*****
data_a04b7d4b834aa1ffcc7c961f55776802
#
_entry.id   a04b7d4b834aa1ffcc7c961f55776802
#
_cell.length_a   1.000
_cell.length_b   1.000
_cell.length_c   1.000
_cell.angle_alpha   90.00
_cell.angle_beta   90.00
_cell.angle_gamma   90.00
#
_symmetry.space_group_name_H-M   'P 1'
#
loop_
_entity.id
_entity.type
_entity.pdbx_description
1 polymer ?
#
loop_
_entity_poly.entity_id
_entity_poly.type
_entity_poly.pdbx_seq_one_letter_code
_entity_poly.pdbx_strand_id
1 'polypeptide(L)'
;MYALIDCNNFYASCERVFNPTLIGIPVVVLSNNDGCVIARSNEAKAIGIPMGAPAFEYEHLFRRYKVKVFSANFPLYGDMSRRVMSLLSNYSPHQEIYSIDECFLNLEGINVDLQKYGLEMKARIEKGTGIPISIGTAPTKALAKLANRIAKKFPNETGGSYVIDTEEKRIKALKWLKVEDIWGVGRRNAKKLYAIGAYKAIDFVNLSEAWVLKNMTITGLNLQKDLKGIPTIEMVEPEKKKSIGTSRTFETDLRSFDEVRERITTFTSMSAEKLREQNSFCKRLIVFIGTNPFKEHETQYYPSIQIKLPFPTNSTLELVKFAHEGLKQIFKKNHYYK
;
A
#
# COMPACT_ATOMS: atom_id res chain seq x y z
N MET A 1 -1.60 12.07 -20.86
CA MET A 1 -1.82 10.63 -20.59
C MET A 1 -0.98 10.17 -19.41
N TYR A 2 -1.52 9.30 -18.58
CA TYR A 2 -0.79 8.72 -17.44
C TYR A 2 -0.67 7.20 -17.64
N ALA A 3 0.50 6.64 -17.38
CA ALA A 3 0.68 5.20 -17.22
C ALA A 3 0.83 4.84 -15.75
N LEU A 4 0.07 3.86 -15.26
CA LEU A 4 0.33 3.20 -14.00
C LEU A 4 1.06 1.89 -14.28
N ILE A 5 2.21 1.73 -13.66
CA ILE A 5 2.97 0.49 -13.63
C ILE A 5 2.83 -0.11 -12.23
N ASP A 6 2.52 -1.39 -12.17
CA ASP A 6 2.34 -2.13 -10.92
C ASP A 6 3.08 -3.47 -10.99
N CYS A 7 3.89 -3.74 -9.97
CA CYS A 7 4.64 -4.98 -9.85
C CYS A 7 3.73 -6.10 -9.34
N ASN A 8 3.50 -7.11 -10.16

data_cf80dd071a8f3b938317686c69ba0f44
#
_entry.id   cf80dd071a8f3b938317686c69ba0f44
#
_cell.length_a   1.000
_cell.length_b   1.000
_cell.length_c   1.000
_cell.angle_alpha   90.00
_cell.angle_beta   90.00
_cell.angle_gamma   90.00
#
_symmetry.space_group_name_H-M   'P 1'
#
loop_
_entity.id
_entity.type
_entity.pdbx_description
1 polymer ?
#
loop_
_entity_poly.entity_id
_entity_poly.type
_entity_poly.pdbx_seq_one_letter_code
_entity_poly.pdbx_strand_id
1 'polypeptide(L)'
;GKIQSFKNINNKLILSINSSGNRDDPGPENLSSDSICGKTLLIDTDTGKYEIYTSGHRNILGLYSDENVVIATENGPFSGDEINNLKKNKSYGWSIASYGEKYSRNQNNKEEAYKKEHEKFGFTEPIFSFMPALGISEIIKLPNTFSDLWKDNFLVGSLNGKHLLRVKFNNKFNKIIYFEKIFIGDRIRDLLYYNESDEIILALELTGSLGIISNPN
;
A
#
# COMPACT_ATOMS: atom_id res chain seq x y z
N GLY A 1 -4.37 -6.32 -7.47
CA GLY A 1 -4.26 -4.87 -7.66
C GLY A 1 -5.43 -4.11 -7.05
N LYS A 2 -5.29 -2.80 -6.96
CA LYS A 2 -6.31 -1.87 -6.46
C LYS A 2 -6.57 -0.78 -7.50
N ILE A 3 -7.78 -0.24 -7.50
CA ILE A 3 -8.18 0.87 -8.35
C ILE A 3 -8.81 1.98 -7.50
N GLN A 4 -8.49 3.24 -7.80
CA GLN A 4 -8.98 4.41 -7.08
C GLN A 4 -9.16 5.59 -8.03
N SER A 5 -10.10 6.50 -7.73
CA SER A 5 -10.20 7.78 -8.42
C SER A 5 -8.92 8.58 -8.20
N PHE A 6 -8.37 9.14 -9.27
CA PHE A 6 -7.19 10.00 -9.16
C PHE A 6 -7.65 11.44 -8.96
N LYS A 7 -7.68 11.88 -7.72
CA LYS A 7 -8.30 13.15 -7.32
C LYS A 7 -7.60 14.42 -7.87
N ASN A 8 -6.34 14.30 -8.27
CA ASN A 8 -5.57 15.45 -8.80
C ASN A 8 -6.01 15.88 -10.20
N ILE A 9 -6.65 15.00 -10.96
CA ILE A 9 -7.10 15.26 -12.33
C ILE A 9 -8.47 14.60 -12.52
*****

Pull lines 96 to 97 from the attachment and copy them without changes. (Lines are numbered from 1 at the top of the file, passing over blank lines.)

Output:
CA SER A 5 -10.20 7.78 -8.42
C SER A 5 -8.92 8.58 -8.20